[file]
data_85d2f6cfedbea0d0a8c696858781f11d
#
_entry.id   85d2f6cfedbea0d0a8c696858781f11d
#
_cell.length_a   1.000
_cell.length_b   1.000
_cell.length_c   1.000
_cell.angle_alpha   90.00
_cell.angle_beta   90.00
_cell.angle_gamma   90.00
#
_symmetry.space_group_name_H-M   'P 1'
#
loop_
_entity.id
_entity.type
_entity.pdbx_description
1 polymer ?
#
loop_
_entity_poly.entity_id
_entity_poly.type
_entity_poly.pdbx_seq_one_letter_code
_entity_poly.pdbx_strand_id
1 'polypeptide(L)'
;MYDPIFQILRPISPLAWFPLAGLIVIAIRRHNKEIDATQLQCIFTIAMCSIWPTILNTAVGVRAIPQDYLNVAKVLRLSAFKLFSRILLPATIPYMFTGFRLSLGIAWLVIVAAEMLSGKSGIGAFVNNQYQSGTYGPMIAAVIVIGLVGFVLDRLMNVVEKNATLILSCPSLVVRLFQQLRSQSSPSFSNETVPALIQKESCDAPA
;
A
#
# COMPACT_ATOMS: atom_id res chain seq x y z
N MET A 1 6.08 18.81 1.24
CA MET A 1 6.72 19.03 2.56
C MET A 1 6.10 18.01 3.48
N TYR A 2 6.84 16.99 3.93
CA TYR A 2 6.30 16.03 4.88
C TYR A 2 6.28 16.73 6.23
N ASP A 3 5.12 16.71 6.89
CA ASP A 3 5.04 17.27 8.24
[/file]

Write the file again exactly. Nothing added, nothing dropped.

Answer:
data_85d2f6cfedbea0d0a8c696858781f11d
#
_entry.id   85d2f6cfedbea0d0a8c696858781f11d
#
_cell.length_a   1.000
_cell.length_b   1.000
_cell.length_c   1.000
_cell.angle_alpha   90.00
_cell.angle_beta   90.00
_cell.angle_gamma   90.00
#
_symmetry.space_group_name_H-M   'P 1'
#
loop_
_entity.id
_entity.type
_entity.pdbx_description
1 polymer ?
#
loop_
_entity_poly.entity_id
_entity_poly.type
_entity_poly.pdbx_seq_one_letter_code
_entity_poly.pdbx_strand_id
1 'polypeptide(L)'
;MYDPIFQILRPISPLAWFPLAGLIVIAIRRHNKEIDATQLQCIFTIAMCSIWPTILNTAVGVRAIPQDYLNVAKVLRLSAFKLFSRILLPATIPYMFTGFRLSLGIAWLVIVAAEMLSGKSGIGAFVNNQYQSGTYGPMIAAVIVIGLVGFVLDRLMNVVEKNATLILSCPSLVVRLFQQLRSQSSPSFSNETVPALIQKESCDAPA
;
A
#
# COMPACT_ATOMS: atom_id res chain seq x y z
N MET A 1 6.08 18.81 1.24
CA MET A 1 6.72 19.03 2.56
C MET A 1 6.10 18.01 3.48
N TYR A 2 6.84 16.99 3.93
CA TYR A 2 6.30 16.03 4.88
C TYR A 2 6.28 16.73 6.23
N ASP A 3 5.12 16.71 6.89
CA ASP A 3 5.04 17.27 8.24